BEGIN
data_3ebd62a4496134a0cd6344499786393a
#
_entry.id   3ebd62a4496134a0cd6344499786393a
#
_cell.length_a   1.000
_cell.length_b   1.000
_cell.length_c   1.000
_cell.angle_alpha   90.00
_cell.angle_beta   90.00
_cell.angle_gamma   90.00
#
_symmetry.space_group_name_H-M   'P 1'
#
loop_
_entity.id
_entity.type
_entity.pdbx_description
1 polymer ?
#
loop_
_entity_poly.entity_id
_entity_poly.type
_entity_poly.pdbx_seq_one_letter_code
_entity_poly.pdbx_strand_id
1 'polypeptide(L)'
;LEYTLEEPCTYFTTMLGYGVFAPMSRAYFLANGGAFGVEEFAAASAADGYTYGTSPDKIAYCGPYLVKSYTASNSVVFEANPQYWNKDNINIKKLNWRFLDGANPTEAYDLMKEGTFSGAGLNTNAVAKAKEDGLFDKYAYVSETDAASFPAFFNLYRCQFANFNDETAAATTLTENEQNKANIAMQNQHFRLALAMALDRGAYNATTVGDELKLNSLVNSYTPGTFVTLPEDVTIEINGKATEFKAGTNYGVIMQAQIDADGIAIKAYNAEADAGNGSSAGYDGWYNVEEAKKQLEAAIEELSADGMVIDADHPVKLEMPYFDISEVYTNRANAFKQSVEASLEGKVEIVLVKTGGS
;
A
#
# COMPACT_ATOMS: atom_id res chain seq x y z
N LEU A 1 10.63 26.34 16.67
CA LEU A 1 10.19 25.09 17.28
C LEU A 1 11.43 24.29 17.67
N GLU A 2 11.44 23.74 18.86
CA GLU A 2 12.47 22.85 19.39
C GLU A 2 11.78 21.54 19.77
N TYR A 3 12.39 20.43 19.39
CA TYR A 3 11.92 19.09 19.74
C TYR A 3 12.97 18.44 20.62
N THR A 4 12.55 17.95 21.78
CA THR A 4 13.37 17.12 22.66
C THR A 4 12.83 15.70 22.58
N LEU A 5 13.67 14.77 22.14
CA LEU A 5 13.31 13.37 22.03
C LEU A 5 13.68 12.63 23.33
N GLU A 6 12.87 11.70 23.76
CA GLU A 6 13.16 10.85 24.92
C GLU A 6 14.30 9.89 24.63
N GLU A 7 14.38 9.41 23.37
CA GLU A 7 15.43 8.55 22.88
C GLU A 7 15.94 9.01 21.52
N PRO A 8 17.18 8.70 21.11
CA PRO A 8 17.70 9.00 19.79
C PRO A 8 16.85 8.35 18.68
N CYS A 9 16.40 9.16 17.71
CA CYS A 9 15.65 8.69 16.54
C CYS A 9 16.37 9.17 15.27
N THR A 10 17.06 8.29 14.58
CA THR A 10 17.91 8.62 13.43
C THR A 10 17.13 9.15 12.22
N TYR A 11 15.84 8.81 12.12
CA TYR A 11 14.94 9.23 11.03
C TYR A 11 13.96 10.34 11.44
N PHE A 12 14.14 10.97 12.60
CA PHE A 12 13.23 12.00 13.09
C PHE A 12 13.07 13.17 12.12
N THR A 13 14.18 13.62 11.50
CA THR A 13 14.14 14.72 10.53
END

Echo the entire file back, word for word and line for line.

data_3ebd62a4496134a0cd6344499786393a
#
_entry.id   3ebd62a4496134a0cd6344499786393a
#
_cell.length_a   1.000
_cell.length_b   1.000
_cell.length_c   1.000
_cell.angle_alpha   90.00
_cell.angle_beta   90.00
_cell.angle_gamma   90.00
#
_symmetry.space_group_name_H-M   'P 1'
#
loop_
_entity.id
_entity.type
_entity.pdbx_description
1 polymer ?
#
loop_
_entity_poly.entity_id
_entity_poly.type
_entity_poly.pdbx_seq_one_letter_code
_entity_poly.pdbx_strand_id
1 'polypeptide(L)'
;LEYTLEEPCTYFTTMLGYGVFAPMSRAYFLANGGAFGVEEFAAASAADGYTYGTSPDKIAYCGPYLVKSYTASNSVVFEANPQYWNKDNINIKKLNWRFLDGANPTEAYDLMKEGTFSGAGLNTNAVAKAKEDGLFDKYAYVSETDAASFPAFFNLYRCQFANFNDETAAATTLTENEQNKANIAMQNQHFRLALAMALDRGAYNATTVGDELKLNSLVNSYTPGTFVTLPEDVTIEINGKATEFKAGTNYGVIMQAQIDADGIAIKAYNAEADAGNGSSAGYDGWYNVEEAKKQLEAAIEELSADGMVIDADHPVKLEMPYFDISEVYTNRANAFKQSVEASLEGKVEIVLVKTGGS
;
A
#
# COMPACT_ATOMS: atom_id res chain seq x y z
N LEU A 1 10.63 26.34 16.67
CA LEU A 1 10.19 25.09 17.28
C LEU A 1 11.43 24.29 17.67
N GLU A 2 11.44 23.74 18.86
CA GLU A 2 12.47 22.85 19.39
C GLU A 2 11.78 21.54 19.77
N TYR A 3 12.39 20.43 19.39
CA TYR A 3 11.92 19.09 19.74
C TYR A 3 12.97 18.44 20.62
N THR A 4 12.55 17.95 21.78
CA THR A 4 13.37 17.12 22.66
C THR A 4 12.83 15.70 22.58
N LEU A 5 13.67 14.77 22.14
CA LEU A 5 13.31 13.37 22.03
C LEU A 5 13.68 12.63 23.33
N GLU A 6 12.87 11.70 23.76
CA GLU A 6 13.16 10.85 24.92
C GLU A 6 14.30 9.89 24.63
N GLU A 7 14.38 9.41 23.37
CA GLU A 7 15.43 8.55 22.88
C GLU A 7 15.94 9.01 21.52
N PRO A 8 17.18 8.70 21.11
CA PRO A 8 17.70 9.00 19.79
C PRO A 8 16.85 8.35 18.68
N CYS A 9 16.40 9.16 17.71
CA CYS A 9 15.65 8.69 16.54
C CYS A 9 16.37 9.17 15.27
N THR A 10 17.06 8.29 14.58
CA THR A 10 17.91 8.62 13.43
C THR A 10 17.13 9.15 12.22
N TYR A 11 15.84 8.81 12.12
CA TYR A 11 14.94 9.23 11.03
C TYR A 11 13.96 10.34 11.44
N PHE A 12 14.14 10.97 12.60
CA PHE A 12 13.23 12.00 13.09
C PHE A 12 13.07 13.17 12.12
N THR A 13 14.18 13.62 11.50
CA THR A 13 14.14 14.72 10.53